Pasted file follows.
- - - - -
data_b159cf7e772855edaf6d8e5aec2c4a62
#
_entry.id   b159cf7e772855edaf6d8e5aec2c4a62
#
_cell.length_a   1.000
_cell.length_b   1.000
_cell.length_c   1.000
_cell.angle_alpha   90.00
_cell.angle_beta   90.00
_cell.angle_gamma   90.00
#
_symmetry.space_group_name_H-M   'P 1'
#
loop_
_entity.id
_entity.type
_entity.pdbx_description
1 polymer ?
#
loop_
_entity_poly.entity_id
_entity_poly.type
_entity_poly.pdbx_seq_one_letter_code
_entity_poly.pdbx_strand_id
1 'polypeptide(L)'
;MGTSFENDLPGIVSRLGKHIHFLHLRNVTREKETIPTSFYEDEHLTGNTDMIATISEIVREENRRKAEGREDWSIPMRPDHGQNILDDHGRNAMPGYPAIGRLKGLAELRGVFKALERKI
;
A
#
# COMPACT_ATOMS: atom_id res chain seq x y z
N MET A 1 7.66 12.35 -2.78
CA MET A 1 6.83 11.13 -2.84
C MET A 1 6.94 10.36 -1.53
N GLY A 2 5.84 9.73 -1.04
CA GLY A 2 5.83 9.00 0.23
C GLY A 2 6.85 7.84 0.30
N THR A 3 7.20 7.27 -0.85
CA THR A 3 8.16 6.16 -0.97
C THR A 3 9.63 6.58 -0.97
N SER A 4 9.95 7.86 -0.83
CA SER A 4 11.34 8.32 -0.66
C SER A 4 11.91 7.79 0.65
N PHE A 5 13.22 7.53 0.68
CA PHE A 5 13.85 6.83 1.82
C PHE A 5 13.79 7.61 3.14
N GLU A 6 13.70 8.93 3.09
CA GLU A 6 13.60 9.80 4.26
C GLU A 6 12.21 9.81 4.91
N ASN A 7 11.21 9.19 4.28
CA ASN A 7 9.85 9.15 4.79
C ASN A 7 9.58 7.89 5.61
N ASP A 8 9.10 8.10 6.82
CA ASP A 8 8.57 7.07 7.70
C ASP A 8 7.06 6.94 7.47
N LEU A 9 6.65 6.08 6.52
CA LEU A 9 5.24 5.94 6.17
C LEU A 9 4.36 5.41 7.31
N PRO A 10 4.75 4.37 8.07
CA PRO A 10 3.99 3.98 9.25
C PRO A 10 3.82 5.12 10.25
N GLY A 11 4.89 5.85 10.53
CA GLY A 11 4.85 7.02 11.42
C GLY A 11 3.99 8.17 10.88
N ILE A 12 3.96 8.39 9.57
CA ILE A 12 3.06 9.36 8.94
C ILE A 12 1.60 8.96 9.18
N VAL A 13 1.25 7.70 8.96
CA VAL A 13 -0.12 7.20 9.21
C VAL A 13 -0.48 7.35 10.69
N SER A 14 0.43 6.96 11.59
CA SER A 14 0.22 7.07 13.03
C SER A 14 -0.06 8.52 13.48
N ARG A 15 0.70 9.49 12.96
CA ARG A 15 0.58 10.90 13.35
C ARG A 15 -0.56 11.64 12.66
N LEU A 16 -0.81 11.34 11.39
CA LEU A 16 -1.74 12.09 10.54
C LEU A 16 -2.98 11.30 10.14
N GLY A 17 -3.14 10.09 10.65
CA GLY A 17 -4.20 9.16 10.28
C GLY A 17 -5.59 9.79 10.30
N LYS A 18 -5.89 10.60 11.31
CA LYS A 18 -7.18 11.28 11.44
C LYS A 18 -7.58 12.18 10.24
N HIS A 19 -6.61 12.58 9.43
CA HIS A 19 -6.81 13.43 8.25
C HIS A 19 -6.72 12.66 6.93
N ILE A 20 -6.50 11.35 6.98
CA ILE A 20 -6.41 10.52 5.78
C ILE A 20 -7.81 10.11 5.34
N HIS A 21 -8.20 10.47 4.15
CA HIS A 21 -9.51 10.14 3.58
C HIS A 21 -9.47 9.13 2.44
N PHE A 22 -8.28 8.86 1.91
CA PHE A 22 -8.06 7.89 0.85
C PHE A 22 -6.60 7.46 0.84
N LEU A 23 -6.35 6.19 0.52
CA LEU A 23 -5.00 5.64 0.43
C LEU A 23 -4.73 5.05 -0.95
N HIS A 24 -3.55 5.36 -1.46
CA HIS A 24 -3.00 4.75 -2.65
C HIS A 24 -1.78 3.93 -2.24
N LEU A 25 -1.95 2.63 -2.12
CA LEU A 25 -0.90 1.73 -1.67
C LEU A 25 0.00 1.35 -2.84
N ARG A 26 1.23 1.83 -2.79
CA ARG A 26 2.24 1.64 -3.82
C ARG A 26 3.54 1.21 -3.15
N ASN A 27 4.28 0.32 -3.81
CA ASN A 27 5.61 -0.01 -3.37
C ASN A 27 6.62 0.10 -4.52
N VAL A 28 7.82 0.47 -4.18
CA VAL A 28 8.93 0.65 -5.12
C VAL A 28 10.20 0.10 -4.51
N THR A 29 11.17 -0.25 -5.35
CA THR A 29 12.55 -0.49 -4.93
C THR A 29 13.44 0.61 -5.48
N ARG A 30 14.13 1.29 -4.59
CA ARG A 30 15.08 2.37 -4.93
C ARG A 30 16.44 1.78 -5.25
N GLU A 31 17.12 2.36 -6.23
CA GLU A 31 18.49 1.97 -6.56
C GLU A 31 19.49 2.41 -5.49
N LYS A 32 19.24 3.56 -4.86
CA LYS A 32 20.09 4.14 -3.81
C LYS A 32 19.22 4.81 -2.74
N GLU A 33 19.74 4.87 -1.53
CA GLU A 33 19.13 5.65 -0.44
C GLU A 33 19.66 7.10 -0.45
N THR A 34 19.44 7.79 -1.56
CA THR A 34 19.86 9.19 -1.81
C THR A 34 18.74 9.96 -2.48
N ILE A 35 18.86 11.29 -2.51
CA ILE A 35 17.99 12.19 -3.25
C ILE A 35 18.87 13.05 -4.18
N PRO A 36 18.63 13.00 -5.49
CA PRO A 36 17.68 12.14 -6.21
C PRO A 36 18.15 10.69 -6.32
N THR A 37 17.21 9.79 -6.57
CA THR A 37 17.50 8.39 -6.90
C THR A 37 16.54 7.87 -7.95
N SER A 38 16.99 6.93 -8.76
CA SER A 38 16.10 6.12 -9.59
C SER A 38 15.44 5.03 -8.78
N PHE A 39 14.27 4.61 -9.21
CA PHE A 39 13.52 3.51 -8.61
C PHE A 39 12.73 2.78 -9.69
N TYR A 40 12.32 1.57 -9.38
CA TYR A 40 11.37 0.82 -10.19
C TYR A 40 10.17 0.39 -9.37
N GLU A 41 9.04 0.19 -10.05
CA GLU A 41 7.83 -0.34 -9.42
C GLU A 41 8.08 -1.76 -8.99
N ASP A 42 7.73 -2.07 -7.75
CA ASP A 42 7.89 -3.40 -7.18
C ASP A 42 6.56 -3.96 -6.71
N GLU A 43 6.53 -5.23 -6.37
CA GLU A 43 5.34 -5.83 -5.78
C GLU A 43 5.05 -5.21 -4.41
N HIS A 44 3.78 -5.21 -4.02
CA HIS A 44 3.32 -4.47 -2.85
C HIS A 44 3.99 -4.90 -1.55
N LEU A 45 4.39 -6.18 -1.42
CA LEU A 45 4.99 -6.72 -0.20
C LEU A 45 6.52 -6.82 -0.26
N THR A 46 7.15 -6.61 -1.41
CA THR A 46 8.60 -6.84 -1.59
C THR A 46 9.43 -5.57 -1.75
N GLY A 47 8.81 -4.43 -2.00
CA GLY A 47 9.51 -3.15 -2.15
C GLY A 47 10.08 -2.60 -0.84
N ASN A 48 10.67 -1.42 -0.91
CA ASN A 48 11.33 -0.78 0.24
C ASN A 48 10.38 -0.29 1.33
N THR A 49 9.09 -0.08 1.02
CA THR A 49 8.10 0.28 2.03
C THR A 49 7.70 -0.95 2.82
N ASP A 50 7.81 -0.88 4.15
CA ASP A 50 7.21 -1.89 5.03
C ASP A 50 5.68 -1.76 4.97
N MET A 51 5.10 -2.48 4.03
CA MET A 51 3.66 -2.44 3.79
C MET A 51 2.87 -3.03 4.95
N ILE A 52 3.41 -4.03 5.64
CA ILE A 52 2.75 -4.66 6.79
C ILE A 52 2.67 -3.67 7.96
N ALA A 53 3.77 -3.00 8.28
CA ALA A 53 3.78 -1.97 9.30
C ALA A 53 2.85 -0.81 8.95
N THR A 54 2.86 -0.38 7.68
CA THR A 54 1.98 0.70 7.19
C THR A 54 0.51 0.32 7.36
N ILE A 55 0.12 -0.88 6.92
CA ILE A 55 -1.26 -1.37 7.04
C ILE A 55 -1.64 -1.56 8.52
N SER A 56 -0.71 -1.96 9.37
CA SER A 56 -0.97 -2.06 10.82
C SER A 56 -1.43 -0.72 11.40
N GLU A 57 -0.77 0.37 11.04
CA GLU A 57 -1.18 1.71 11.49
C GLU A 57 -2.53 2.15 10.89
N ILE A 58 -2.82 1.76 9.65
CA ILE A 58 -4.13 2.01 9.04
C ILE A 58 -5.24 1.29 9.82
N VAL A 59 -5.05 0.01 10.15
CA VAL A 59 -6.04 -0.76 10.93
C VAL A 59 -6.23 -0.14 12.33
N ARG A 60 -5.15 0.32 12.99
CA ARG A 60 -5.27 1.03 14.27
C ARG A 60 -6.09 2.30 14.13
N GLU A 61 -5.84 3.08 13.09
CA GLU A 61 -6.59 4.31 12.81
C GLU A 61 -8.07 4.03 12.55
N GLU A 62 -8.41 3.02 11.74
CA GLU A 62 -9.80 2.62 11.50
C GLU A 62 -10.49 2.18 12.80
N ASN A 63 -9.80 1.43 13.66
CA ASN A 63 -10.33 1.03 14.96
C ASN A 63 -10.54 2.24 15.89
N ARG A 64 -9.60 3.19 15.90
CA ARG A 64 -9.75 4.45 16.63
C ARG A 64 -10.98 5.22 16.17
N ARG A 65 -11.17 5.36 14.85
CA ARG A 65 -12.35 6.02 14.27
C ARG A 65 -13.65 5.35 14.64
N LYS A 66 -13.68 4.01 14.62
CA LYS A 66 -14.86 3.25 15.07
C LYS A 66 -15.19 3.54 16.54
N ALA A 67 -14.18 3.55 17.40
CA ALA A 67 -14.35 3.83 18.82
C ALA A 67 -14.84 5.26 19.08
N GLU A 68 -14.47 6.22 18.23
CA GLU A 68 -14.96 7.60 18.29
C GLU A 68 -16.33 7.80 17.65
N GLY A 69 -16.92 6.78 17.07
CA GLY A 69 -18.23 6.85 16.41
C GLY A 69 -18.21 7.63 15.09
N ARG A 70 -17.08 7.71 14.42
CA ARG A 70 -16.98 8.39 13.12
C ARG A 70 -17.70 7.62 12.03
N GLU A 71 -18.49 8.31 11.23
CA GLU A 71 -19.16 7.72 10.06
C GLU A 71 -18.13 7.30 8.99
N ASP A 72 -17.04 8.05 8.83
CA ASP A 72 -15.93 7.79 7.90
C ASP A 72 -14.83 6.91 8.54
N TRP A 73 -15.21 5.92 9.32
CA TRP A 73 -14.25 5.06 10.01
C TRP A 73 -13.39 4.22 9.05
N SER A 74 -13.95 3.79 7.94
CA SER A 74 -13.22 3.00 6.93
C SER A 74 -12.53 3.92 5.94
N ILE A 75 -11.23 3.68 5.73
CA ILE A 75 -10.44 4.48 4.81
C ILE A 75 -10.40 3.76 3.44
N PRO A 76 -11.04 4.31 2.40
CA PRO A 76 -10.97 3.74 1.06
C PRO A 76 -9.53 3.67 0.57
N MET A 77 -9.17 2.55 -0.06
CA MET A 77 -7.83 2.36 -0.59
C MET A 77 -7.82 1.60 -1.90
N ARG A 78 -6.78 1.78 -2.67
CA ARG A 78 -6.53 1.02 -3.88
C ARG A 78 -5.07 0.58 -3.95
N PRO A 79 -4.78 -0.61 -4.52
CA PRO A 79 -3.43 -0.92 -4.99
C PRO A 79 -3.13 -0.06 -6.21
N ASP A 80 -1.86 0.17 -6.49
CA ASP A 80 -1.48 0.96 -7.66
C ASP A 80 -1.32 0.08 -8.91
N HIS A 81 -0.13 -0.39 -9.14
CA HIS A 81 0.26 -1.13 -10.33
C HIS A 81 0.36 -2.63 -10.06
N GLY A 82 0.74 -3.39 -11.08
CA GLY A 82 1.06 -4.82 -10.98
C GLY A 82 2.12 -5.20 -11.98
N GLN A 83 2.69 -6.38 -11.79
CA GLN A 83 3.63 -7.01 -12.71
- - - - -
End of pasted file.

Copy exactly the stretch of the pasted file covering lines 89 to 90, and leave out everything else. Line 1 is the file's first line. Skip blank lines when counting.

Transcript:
CA ILE A 20 -6.41 10.52 5.78
C ILE A 20 -7.81 10.11 5.34